The Science of Snowflakes

Each snowflake falling from the sky is one of just 39 different shapes.

In the Northern Hemisphere at least, the idealized vision of Christmas involves snow.  While no one snowflake is exactly the same as another, at least on a molecular level, scientists have none-the-less devised a system of classification for the many types of crystals that snow can form.  This graphic shows the shapes and names of some of the groups of this classification.


The shapes they form are very dependent on temperature and humidity.  This diagram illustrates this fact:  simpler shapes are more common at low humidities, while more complex varieties of crystal are formed at high humidities.  We still don’t know the precise variables behind the formation of particular shapes, although researchers are continually working on theoretical equations to predict snowflake shapes.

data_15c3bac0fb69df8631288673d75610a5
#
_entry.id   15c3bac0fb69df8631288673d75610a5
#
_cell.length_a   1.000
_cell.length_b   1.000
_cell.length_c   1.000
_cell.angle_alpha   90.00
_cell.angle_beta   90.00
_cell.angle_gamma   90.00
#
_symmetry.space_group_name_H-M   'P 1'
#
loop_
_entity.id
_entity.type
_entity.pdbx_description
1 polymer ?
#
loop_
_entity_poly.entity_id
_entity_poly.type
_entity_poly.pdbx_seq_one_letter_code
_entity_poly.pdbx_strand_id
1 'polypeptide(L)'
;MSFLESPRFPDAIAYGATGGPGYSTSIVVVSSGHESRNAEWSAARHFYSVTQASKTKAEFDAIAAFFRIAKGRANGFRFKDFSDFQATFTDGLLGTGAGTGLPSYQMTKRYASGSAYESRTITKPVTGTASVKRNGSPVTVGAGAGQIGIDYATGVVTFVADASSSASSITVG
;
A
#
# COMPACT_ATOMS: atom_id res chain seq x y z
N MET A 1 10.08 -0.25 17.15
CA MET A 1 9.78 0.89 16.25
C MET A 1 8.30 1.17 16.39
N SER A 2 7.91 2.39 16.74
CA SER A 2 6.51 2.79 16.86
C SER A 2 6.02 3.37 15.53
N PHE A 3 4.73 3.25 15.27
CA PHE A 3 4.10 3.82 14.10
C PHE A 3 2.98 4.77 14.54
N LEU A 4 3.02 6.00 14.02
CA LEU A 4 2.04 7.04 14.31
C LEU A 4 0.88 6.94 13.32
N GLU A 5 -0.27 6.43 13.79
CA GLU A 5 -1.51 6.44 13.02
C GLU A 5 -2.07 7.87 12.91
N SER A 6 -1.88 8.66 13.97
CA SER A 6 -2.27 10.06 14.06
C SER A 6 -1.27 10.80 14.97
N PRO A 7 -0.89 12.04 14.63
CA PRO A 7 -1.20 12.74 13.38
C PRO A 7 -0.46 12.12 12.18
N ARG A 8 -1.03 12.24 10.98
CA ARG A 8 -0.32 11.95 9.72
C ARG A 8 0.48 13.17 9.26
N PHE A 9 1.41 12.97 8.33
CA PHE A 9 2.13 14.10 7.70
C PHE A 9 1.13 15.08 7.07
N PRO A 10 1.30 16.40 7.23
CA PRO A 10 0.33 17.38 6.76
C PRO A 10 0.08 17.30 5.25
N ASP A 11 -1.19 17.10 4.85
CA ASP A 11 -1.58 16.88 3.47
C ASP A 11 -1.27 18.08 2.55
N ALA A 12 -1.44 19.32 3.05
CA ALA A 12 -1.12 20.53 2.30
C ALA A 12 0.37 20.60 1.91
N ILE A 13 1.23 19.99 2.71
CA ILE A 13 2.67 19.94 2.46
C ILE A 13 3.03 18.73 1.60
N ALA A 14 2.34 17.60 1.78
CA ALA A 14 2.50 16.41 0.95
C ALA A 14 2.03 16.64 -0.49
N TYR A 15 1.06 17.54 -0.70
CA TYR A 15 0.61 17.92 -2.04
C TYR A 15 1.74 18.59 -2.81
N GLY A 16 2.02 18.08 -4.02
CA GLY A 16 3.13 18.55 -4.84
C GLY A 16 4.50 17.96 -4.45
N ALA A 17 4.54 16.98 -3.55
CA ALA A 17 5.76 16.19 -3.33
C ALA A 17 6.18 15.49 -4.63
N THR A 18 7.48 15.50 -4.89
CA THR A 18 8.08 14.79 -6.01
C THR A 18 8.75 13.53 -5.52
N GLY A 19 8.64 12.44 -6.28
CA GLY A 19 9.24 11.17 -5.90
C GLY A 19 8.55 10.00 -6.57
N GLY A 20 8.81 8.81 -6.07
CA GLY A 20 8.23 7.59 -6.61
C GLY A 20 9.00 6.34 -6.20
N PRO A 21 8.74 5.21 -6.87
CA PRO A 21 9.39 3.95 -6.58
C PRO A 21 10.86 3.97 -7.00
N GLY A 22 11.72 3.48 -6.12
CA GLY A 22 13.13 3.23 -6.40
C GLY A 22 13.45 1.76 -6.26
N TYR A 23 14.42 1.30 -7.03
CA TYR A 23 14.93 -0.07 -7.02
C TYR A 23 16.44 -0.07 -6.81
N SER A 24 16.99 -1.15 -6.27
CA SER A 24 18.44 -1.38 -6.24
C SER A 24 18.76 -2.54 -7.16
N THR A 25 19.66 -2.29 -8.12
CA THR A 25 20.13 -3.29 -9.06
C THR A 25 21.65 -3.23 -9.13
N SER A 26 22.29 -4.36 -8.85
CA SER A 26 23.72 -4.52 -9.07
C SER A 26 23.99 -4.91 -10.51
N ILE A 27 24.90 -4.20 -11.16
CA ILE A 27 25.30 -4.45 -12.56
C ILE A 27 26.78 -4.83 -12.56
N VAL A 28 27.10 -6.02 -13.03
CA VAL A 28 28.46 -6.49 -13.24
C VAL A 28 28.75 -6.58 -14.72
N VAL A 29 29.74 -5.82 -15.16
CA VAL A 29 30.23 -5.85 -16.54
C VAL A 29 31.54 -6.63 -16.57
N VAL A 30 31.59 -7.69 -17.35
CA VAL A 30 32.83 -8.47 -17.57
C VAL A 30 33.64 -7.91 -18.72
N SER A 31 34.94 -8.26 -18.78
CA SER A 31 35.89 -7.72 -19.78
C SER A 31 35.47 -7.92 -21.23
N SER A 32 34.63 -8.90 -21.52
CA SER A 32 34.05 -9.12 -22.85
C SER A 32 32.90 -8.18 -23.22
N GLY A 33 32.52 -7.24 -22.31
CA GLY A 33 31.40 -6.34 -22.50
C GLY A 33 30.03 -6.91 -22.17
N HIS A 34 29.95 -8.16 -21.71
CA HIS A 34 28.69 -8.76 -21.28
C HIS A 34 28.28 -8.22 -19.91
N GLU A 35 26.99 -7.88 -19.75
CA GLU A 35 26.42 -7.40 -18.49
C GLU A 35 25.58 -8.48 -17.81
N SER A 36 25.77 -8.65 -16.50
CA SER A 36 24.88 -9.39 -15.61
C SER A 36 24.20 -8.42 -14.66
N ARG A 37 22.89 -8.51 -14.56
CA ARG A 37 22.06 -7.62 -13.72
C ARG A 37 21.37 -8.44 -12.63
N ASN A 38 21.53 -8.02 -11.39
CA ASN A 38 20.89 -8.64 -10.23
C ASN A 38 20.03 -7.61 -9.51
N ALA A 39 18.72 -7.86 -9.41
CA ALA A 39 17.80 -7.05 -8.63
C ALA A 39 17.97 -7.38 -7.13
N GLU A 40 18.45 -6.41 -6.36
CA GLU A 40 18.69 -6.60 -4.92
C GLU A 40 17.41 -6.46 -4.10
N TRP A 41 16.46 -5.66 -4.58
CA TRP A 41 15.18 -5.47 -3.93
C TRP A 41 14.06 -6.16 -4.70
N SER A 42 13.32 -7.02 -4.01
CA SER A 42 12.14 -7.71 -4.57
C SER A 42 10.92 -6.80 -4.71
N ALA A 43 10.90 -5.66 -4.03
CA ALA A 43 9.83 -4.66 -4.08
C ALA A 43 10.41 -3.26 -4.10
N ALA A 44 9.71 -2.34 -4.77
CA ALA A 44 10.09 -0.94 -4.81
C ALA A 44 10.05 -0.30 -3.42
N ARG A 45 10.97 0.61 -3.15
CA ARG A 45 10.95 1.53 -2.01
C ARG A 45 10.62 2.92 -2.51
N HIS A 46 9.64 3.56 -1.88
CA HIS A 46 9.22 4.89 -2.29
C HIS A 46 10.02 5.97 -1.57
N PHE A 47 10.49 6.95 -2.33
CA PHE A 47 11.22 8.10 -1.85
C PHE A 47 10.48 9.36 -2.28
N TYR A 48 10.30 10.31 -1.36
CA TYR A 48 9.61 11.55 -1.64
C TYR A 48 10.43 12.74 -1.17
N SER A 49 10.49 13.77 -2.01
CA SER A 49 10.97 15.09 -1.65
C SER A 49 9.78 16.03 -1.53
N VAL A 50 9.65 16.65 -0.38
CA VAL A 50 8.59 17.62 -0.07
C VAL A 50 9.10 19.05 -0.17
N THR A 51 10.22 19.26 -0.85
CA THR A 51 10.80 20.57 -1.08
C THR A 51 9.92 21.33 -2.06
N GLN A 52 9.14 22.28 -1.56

The number of categories snow crystals can be categorized into has been increasing over the years.


The latest studies split the classification into three sub-levels: general, intermediate, and elementary.  The graphic featured here shows the 39 intermediate categories, which themselves can be grouped into 8 general categorizations.  Each of the intermediate categories have specific characteristics, which are:

  • Column crystals.
  • Plane crystals.
  • Combination of column & plane crystals.
  • Aggregation of snow crystals.
  • Rimed snow crystals.
  • Germs of ice crystals.
  • Irregular snow particles.
  • Other solid precipitation.


PDF Graphic:  Shapes-of-Snowflakes